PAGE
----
Quantitative representations of relative positions and spatial relationships between image objects: A theoretical and algorithmic contribution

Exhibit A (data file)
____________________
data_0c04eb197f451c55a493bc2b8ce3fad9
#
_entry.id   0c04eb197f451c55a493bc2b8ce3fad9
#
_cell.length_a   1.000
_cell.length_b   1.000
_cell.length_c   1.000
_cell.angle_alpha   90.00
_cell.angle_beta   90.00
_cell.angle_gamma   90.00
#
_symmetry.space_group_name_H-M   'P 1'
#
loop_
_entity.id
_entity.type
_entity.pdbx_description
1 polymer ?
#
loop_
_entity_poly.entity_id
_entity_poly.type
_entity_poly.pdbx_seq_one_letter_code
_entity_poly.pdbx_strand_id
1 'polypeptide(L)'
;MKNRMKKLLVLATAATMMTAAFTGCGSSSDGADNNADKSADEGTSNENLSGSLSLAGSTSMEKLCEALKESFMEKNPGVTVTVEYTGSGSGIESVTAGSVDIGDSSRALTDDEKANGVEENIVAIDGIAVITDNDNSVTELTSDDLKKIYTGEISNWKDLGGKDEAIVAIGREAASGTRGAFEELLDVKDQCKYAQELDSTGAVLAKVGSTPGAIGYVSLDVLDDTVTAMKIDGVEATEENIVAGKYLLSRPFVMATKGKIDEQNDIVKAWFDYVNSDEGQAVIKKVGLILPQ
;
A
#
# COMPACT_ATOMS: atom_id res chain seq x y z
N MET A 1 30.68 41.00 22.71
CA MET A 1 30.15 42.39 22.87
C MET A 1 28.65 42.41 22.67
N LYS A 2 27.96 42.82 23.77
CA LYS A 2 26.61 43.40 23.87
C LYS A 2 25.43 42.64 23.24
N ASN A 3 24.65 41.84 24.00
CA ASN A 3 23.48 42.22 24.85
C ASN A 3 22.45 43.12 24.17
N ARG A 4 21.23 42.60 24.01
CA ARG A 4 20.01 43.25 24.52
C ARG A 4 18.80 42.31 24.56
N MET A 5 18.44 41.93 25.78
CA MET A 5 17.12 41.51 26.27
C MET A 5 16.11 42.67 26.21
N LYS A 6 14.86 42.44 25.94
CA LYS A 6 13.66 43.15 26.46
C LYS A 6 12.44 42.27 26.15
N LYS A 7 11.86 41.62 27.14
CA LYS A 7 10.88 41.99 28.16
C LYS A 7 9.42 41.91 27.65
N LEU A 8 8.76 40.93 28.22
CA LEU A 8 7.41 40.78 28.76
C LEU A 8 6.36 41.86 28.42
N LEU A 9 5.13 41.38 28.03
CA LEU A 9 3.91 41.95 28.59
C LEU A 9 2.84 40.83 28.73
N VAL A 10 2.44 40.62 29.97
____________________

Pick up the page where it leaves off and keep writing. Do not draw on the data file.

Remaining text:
Research on the modeling of spatial relationships has been carried out for decades. We focus here on two issues: (a) How to quantitatively model a spatial relationship between two image objects; (b) How to represent a spatial relationship to a reference object. The force histogram, introduced earlier, provides a solution to the first question. It is a quantitative model of the position of an object relative to another, from which assessments of the spatial relationships between the objects can be deduced. In this work, we redefine the concept in a completely different but equivalent way. The new definition not only leads to a more efficient algorithm for computing force histograms with respect to raster data, but also is better adapted to the solving of important theoretical issues. We use it here to determine the behaviour of the force histogram toward any invertible affine transformation. To answer the second question, we introduce the notion of the force field-based map. It relies on the idea of considering a reference object as a physical entity that creates a force field around itself. Any directional relationship to the reference object can then be represented by a directional map, called force field-based map, derived from the force field. The representation, compared with existing ones, better copes with outliers, elongated objects and objects with complex shapes. Moreover, using the force field-based approach, directional spatial relationships between two objects can be modeled in such a way to satisfy some interesting properties. Finally, we show that there are strong theoretical connections between force fields and force histograms.